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Nighttime Read: Pleasantville Mom and Teen Son Pen Debut Novel

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Their journey started more than four decades ago in a third-grade classroom

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When local authors write novels, and we’re looking to provide coverage, I’m usually most eager to learn what inspired them to tackle a process as ambitious as book publishing, as much or more so than hearing about the story itself. 

The back story of Pleasantville’s Deborah Notis and her teen son Jonathan Notis’s book publishing journey, culminating in an Aug. 12 release, did not disappoint. 

Like so many creative projects, this one — or at least this iteration — started during the pandemic. But the seeds for the effort were planted in or around 1978, more than four decades ago, in a third-grade classroom at Arlington Elementary School in Poughkeepsie.

I’ll let 16-year-old Jonathan explain the birth of Shipwrecked on Fudgepop Island in his own words. 

“The story of Shipwrecked originated when my mom was in third grade,” explains Notis, a rising junior at Greeley High School and a Pleasantville resident. “Her teacher, Mr. Chaput, assigned a composition every Wednesday night. His assignments often left his third graders baffled and crying as they tried to come up with a suitable story. My mom was quite fortunate, as my wonderful grandmother cajoled my exceptionally creative, brilliant grandfather to come home early on Wednesday nights and help her come up with a topic for these compositions. When Mr. Chaput’s composition topic was ‘You are shipwrecked someplace. Go!’ my mom landed on Fudgesicle Island.”

Decades later, following her father’s death in 2019, Deborah was helping her mom Betty clean out her dad’s office when she unearthed her initial childhood stab at “Shipwrecked on Fudgesicle Island.” 

“My mom placed her simple story into a folder, took it home, and put it in her desk drawer,” Jonathan recalls. 

The following year, when the pandemic hit, Deborah and her husband James decided to do what many of us did amidst quarantine: declutter their Pleasantville home, where they’ve lived for 19 years. In the process, Deborah once again found Shipwrecked. She decided to read the story to Jonathan and her three other sons, Joseph, 23, Aaron, 21, and Dan, 18. They had nowhere to hide from mom. Or, as Jonathan put it, “a reluctant but captive audience during a pandemic quarantine.” Jonathan’s competitive juices kicked in.

“I suggested that I could write a better essay about ‘Fudgesicle Island,’” remembers Jonathan, who, for full disclosure, has also written for us as an intern reporter. 

“My mother challenged me to do that,” he recalled in a letter he wrote to get the word out about the book. 

“After I wrote my version of Shipwrecked on Fudgepop Island, my mom and I decided to revise both versions together and came up with a more elaborate, colorful, and imaginative story,” added Notis, who was 14 at the time of the writing.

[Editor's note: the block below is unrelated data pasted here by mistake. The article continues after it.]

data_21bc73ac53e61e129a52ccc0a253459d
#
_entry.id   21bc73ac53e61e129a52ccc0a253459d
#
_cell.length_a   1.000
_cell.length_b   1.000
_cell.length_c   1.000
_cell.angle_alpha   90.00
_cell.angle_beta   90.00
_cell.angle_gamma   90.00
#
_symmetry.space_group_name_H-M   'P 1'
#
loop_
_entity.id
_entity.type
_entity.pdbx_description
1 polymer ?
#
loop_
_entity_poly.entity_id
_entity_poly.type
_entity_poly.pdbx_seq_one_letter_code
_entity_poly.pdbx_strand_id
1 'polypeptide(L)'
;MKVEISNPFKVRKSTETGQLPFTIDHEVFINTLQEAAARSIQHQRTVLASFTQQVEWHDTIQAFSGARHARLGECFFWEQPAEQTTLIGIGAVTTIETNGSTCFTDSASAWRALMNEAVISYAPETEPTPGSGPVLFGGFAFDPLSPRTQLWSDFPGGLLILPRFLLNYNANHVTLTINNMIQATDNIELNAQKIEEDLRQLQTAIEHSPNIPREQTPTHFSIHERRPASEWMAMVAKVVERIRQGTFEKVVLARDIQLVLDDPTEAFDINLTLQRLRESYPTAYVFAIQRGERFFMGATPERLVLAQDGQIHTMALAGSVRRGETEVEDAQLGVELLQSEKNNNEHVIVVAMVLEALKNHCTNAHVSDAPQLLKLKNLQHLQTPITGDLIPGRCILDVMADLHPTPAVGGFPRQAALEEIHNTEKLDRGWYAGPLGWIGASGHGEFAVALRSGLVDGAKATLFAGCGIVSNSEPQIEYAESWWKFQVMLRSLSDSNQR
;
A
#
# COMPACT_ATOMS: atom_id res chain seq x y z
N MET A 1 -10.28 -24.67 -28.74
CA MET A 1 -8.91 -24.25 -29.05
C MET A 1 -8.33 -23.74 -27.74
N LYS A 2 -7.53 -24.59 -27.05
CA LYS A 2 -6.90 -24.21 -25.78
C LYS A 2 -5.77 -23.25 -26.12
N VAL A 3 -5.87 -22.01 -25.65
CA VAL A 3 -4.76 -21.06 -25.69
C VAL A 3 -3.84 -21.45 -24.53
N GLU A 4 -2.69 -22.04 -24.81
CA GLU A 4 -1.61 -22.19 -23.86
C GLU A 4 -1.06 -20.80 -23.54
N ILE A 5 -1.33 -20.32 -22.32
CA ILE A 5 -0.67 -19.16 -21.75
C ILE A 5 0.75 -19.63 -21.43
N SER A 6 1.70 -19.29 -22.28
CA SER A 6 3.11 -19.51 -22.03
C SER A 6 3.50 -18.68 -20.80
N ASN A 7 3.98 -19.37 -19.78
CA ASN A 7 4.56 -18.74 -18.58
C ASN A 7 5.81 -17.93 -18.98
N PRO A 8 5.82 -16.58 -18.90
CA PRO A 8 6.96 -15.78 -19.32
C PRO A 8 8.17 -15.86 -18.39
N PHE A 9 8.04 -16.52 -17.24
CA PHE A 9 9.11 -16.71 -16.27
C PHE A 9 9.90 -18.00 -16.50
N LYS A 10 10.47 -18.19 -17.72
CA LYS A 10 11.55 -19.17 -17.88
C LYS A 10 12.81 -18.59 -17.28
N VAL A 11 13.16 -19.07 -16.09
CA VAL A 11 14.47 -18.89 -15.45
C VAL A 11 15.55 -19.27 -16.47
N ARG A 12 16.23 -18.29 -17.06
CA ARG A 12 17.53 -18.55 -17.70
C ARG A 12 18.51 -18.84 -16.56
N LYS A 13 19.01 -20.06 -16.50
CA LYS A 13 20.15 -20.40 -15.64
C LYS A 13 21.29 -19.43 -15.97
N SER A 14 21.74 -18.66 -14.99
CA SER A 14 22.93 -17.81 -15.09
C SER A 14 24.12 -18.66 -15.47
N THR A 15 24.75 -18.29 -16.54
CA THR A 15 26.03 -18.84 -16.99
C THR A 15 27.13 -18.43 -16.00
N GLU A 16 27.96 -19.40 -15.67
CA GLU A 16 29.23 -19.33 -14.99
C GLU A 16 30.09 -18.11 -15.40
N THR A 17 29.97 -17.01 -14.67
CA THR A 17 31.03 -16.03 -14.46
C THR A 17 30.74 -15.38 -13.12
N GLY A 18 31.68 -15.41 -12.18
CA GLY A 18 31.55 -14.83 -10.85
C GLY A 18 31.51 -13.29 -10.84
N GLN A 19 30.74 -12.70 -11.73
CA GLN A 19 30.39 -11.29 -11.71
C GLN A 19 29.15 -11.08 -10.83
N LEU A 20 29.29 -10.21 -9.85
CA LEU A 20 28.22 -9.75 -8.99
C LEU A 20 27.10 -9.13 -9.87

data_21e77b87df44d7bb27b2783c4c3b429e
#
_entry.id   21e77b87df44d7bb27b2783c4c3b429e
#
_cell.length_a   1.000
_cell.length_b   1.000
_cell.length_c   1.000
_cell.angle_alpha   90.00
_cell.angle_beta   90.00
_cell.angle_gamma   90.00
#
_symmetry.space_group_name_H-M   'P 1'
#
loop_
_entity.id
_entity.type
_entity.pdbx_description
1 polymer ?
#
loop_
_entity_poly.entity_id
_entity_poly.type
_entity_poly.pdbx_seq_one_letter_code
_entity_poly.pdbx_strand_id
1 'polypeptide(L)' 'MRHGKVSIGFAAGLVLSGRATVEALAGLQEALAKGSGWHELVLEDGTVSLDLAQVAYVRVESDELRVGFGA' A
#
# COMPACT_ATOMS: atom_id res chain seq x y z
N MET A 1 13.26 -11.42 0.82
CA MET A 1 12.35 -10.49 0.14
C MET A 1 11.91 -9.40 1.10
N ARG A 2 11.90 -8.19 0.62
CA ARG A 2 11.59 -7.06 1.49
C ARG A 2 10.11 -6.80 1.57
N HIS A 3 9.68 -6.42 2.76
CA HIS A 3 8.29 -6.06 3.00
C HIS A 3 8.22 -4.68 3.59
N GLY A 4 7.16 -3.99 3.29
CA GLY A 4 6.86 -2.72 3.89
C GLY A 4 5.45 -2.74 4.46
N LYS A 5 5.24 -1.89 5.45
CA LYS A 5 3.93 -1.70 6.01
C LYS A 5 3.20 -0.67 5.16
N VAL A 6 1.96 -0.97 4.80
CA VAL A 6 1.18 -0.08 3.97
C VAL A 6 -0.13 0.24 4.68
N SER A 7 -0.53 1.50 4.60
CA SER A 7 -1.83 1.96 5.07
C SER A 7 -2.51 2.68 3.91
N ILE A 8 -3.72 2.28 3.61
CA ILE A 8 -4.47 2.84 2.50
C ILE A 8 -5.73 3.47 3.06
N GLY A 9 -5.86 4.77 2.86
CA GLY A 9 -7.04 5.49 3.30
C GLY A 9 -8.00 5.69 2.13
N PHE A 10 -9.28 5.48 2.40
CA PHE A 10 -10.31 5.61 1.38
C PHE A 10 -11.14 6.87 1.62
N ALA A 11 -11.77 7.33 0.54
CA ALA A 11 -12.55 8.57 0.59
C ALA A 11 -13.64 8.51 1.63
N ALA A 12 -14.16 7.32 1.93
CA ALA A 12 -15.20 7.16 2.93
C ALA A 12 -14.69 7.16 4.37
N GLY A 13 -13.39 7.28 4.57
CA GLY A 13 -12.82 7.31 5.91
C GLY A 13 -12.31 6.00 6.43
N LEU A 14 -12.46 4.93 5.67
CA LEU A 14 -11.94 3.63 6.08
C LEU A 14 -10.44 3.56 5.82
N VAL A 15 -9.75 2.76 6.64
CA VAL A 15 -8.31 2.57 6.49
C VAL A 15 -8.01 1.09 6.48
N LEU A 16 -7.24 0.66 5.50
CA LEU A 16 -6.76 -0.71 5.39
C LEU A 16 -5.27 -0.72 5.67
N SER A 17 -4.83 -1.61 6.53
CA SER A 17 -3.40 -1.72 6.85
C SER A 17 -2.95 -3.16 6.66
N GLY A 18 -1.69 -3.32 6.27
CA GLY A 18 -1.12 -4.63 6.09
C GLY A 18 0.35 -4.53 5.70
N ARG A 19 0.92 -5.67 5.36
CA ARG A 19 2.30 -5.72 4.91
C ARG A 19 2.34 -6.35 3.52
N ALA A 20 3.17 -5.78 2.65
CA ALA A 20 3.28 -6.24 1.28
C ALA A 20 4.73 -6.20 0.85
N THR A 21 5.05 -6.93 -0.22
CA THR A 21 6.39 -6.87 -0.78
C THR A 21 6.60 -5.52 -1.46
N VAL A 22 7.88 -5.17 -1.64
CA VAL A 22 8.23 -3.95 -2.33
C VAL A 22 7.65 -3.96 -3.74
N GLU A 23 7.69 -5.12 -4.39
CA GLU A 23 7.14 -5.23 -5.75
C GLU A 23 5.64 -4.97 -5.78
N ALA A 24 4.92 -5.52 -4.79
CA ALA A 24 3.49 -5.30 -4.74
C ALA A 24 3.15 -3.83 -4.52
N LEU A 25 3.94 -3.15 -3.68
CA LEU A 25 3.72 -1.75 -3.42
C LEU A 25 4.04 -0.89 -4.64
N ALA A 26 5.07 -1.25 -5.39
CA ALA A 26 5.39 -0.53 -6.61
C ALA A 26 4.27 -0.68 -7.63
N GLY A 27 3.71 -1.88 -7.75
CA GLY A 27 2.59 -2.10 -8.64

The result was the fusion version of Shipwrecked, where four boys wander away from their class trip searching for snacks. It’s a story geared towards children ages three to nine, designed to teach them the value of problem-solving and much more.

“Finding this story amongst my dad’s published papers on superconductors and main frame computers was particularly meaningful to me,” Deborah recounted, reminiscing about her father Stanley, who is the inspiration for the “Mr. Stanley” character in the book. 

A prolific writer herself for newspapers, magazines, and blogs since the early 1990s, Deborah is also the co-owner of GAMECHANGER Tutoring Connection, an educational consulting company. 

In earlier professional lives, she briefly prosecuted criminal misdemeanors as an attorney in the South Bronx, managed a publishing company’s copyright department, worked as a marketing manager at a financial institution, and ran her own marketing consulting firm. 

She also has a knack for raising great young journalists. Aaron, an Examiner intern in 2018, four years before brother Jonathan, is now finishing his final university year and is a senior copyeditor/former sports editor at Maroon News, the Colgate school newspaper.

“I vividly remember sitting at the kitchen table with him when I was eight years old, slaving over this homework assignment,” Deborah reflected in a mini interview over email, summoning the particular memory with her late father. “I was excited when Jonathan agreed to rewrite it, and even more excited when it became a project we did together and created a story about sharing, including others, and being open to new adventures.” 

The book is available for purchase on Amazon

Adam Stone is the publisher of Examiner Media. When not running local news outlets or chauffeuring his children, Stone can be found on the tennis courts at Mt. Kisco’s Leonard Park, on his Ipad playing chess, or on the floor cleaning after his two dogs.

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